Some of you have overcome serious obstacles, like Carol Range. Carol is a nontraditional student with two young sons. Facing many significant hardships outside of the classroom, Carol had to withdraw from her classes in the spring of 2017, but that didn’t stop her. She returned to CSU in the fall of 2017 and is graduating today with a bachelor of science degree in health sciences and a 3.4 GPA. Carol, please stand and be recognized.
Some of you postponed college until your families were grown, like Michael Williams. Mike will be 69 years old in March. He earned an associate’s degree from Tri-C in 1983 and then attended CSU for just one semester. He worked in a factory for 30 years. At the urging of his daughter, a two-time CSU alum, he came back and is graduating with a bachelor’s degree in social work and a 3.4 GPA. Mike, please stand and be recognized.
Now I would like to salute all our students graduating with over a 4.0 GPA. Please stand and be recognized.
All of you have arrived here through hard work and persistence. You have been guided along the way by our distinguished faculty. Please join me in thanking our faculty for their dedication, talent and excellence in the classroom, and in their research and scholarly activities. Faculty, please stand.
I would also like to acknowledge our staff members who make this University run and are dedicated to student success. Many are here today, volunteering their time to assist with these Commencement exercises. Let us applaud our staff.
Graduates, now reflect on your own inner circle of supporters – parents, grandparents, spouses, children, brothers, sisters, friends – those who helped out by providing emotional support, maybe driving you to class, or babysitting, or providing a place to live, or helping with – dare I say – cold, hard cash ?
Graduates, please stand and wave and clap for those important people in your lives.
This journey will soon culminate as you walk across the stage and accept your diploma. The journey has involved sacrifice – lots of it.
Trust me: All the hard work, the hours spent in classrooms, labs, and the library, the all-nighters spent studying – the investment you have made in yourself and in your future – will pay both personal and professional dividends.
College graduates earn $1 million more over their lifetimes than high school graduates. (Now don’t go spending it all tonight – you haven’t earned it yet!)
One thing I have learned about our city and CSU is that you are passionate about your love for both. I have seen up close how hard many in our city are working to keep you here with more higher-paying jobs and career opportunities. Many of you, I know, will stay here, build your career here and be part of the continuing renaissance of Cleveland and Northeast Ohio.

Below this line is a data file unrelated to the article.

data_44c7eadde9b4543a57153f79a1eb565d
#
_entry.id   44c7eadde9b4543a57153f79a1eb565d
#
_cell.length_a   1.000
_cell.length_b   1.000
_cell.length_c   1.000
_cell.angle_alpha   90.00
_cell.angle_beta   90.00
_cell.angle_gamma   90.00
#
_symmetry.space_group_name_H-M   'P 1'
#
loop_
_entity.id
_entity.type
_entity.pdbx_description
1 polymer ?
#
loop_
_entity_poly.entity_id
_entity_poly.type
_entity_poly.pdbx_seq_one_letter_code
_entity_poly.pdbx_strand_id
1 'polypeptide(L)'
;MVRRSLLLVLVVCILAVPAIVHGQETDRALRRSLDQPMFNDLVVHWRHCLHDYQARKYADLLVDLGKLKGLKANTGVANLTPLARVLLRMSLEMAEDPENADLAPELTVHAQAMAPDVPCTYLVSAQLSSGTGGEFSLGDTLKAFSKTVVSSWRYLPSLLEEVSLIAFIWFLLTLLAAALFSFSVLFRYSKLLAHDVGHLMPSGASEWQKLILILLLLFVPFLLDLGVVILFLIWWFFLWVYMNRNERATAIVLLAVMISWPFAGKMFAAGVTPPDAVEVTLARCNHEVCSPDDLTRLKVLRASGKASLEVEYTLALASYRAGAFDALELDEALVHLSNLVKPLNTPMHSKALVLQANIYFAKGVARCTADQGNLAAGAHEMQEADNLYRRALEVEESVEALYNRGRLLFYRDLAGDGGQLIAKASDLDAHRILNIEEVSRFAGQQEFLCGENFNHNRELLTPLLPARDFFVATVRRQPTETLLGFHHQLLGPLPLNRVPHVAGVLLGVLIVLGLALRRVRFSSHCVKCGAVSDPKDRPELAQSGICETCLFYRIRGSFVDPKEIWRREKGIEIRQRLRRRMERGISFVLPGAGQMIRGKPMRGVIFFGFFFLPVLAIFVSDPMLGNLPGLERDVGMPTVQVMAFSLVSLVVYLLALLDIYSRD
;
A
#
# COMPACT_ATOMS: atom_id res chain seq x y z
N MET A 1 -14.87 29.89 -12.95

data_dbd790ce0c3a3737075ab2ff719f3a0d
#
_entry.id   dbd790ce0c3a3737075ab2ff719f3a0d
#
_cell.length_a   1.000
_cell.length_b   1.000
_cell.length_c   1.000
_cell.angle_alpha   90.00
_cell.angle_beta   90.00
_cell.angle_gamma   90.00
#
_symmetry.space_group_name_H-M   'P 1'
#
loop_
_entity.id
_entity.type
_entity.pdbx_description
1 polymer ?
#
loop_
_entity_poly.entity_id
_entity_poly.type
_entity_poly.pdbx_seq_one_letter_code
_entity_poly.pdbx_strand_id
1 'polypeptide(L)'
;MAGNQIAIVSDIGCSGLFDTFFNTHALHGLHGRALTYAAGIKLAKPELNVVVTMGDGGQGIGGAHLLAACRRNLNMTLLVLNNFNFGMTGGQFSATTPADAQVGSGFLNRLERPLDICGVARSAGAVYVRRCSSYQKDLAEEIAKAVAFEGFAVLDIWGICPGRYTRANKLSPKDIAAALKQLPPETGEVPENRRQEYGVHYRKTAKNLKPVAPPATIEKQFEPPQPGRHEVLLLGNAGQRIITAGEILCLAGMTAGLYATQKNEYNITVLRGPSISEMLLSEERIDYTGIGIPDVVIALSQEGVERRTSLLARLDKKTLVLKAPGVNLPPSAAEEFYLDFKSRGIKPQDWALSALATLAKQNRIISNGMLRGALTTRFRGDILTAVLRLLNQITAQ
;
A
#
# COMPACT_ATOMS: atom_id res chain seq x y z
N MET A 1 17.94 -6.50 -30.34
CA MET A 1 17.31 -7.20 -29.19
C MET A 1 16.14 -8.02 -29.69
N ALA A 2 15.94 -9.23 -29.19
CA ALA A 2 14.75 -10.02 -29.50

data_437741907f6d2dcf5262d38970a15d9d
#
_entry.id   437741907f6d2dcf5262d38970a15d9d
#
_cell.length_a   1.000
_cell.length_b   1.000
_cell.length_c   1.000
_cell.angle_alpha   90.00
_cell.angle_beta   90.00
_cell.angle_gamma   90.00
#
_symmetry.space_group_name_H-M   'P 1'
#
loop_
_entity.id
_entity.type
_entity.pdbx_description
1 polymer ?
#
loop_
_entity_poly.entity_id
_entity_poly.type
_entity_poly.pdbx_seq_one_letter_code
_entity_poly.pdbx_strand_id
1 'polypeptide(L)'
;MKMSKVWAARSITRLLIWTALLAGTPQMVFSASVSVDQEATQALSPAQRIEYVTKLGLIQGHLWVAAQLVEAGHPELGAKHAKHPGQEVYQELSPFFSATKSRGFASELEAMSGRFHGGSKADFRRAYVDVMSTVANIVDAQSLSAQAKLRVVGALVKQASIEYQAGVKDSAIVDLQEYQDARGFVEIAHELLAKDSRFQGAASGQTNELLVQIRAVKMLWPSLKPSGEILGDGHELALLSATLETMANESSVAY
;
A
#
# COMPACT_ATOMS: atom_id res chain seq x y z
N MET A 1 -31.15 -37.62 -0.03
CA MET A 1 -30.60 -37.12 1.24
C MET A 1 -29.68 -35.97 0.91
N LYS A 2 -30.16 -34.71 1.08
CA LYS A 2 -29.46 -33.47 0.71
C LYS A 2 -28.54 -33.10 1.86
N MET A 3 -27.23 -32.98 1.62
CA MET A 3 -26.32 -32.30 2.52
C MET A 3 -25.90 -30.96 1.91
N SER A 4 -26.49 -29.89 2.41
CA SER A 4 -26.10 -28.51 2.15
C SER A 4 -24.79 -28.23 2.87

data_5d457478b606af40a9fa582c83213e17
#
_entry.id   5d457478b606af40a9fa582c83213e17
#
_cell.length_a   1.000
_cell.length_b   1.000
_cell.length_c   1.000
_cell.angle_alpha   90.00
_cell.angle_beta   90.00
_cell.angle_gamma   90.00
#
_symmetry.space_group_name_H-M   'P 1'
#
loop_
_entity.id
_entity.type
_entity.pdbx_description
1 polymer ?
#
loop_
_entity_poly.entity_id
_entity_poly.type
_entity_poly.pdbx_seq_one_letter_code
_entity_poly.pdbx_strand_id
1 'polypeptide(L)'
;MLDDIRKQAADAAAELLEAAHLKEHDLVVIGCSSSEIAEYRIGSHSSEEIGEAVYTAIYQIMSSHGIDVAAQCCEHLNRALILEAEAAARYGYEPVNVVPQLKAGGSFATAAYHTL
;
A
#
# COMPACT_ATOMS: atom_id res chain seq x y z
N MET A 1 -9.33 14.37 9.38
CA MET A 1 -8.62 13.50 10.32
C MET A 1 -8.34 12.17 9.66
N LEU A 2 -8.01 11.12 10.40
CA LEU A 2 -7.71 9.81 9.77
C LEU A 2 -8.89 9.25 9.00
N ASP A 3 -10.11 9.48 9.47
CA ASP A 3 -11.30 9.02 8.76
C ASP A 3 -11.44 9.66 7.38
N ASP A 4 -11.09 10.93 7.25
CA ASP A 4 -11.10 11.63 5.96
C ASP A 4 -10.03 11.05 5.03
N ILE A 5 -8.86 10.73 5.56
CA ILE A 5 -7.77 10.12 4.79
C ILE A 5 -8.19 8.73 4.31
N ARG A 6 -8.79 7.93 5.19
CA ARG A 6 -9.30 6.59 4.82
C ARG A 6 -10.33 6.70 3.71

Your CSU degree already has great value. Hiring managers tell us time and time again that CSU graduates are their first choice because you bring real-world experience from a university where the city serves as a learning laboratory. Many of you had internships and paid co-ops with local employers, something we will be expanding in the coming years here at CSU. The city is already our campus and our classroom, as you well know.
With your diploma, you join a family of more than 126,000 CSU alumni who are making a difference in our city, throughout our region, across the country and around the world.
Our Viking network is one of CSU’s greatest assets, and the foundation upon which this University will continue to grow and thrive.
I urge you to stay connected with us – through campus visits, taking part in Alumni Association activities and encouraging your family and friends to attend CSU. And after you’ve had some time to relax, perhaps more classes or additional degrees.
I also strongly urge you to savor your accomplishment and have some fun.
Maybe you want to travel before you start your career. Do it.
Maybe you want to climb mountains or backpack across China or live in the Amazon, studying rainforests. Do it.
Maybe you want to join Teach for America, be a Big Brother or Big Sister, serve meals in a shelter or even share a few dollars with those in need. Every little thing matters. Do it.
Maybe you simply want to strengthen your relationships with friends and family. Or just get more rest. Do it.
Now is the time to take a deep breath and follow your star.
Don’t be afraid to take a chance. Through failure, we learn and grow.
If you fail, you will pick yourself up, dust yourself off and start all over again.
Your CSU journey proves you are determined to succeed. Never lose that drive, grittiness and ambition. Never give up.
Let your voice be heard as you participate in thoughtful and constructive dialogue about vital issues, dialogue that has never been more necessary.
Let your talents shine and illuminate the brighter future we dare to envision.
Today’s Commencement represents the beginning of your journey, not the end.
CSU has given you the tools to succeed. So go out there, be the best you can be and do Cleveland State proud. I know you will.
So when you think back on your graduation speaker, who probably talked too much, I am going to make it simple for you: only three things to remember, three things that helped me get to where I am today, standing here in front of you:
1. Be a lifelong learner – question everything.
2. Remember that every day is a new day – leave the past behind.
3. And always remember where you came from.
I am so proud to call you CSU graduates! Go Vikings! Congratulations!